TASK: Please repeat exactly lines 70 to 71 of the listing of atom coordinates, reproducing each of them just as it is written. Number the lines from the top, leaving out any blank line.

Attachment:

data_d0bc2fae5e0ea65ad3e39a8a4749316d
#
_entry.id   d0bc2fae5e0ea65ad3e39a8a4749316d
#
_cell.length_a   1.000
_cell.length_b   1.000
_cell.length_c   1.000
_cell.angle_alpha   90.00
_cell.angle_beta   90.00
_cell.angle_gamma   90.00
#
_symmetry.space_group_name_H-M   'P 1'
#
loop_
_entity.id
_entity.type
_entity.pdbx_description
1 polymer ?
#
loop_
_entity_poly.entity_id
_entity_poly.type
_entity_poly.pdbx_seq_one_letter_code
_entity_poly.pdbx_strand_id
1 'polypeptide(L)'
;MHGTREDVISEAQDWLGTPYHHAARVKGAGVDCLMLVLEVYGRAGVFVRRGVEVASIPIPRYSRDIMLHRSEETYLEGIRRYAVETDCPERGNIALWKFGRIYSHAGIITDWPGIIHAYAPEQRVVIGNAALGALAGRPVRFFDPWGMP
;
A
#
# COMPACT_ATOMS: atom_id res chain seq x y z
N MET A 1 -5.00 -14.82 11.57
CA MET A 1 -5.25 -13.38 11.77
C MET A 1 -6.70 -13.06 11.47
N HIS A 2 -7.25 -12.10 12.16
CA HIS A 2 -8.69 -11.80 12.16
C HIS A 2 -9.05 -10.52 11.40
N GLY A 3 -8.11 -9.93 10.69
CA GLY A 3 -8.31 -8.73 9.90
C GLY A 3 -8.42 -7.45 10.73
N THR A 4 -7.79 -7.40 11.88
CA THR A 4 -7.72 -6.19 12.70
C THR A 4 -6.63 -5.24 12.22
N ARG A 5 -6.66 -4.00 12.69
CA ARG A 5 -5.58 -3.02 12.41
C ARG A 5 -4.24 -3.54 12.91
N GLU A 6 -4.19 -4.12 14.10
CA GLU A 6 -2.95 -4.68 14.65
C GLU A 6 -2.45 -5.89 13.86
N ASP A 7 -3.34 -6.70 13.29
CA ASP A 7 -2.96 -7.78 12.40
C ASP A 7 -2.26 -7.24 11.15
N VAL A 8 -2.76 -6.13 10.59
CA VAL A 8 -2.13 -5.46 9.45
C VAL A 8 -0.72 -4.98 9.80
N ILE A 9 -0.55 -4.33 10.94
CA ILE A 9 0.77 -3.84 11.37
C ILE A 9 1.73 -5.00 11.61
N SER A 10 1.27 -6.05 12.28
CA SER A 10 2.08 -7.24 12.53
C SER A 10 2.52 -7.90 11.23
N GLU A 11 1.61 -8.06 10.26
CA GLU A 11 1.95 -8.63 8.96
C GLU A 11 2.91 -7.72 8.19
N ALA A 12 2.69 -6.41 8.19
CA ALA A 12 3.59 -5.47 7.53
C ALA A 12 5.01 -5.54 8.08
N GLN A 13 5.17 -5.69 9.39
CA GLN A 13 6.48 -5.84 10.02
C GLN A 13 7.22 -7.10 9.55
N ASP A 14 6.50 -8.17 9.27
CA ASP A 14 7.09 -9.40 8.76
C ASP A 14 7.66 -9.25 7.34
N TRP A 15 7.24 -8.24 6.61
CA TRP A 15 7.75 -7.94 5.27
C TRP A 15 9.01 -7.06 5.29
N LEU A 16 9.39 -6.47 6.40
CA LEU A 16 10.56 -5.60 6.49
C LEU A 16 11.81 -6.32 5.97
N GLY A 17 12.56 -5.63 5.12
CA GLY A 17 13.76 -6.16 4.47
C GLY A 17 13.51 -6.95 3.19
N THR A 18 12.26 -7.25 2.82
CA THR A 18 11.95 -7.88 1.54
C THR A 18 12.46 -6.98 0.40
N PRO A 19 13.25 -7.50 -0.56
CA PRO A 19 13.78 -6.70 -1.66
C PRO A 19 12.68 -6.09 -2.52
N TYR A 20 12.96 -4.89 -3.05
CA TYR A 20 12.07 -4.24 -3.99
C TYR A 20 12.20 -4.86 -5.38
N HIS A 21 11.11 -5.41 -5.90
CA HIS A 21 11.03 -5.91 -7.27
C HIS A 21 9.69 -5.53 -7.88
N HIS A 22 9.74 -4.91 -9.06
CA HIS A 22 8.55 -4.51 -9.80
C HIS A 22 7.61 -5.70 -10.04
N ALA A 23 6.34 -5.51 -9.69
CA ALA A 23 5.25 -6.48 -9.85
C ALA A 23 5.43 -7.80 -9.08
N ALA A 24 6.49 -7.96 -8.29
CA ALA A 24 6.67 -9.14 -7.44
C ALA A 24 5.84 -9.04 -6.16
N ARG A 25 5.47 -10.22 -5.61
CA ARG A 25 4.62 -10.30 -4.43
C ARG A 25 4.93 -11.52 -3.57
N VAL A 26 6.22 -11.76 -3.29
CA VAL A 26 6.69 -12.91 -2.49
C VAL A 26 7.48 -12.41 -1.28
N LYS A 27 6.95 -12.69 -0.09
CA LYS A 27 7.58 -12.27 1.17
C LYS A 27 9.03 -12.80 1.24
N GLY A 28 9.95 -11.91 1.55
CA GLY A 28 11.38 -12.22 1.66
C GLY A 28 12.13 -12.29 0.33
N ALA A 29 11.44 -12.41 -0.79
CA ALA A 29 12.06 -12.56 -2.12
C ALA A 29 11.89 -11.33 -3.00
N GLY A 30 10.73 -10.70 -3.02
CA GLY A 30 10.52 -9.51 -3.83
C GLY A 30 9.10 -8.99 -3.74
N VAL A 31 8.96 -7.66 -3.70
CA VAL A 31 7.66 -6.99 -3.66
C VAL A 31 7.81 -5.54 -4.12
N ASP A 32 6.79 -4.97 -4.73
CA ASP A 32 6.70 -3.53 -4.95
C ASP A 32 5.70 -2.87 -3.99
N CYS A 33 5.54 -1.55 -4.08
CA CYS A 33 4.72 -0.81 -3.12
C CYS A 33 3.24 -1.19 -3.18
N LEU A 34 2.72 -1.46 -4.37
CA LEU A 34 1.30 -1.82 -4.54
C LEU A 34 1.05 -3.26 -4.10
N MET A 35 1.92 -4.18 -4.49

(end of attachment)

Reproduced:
N ASP A 14 6.50 -8.17 9.27
CA ASP A 14 7.09 -9.40 8.76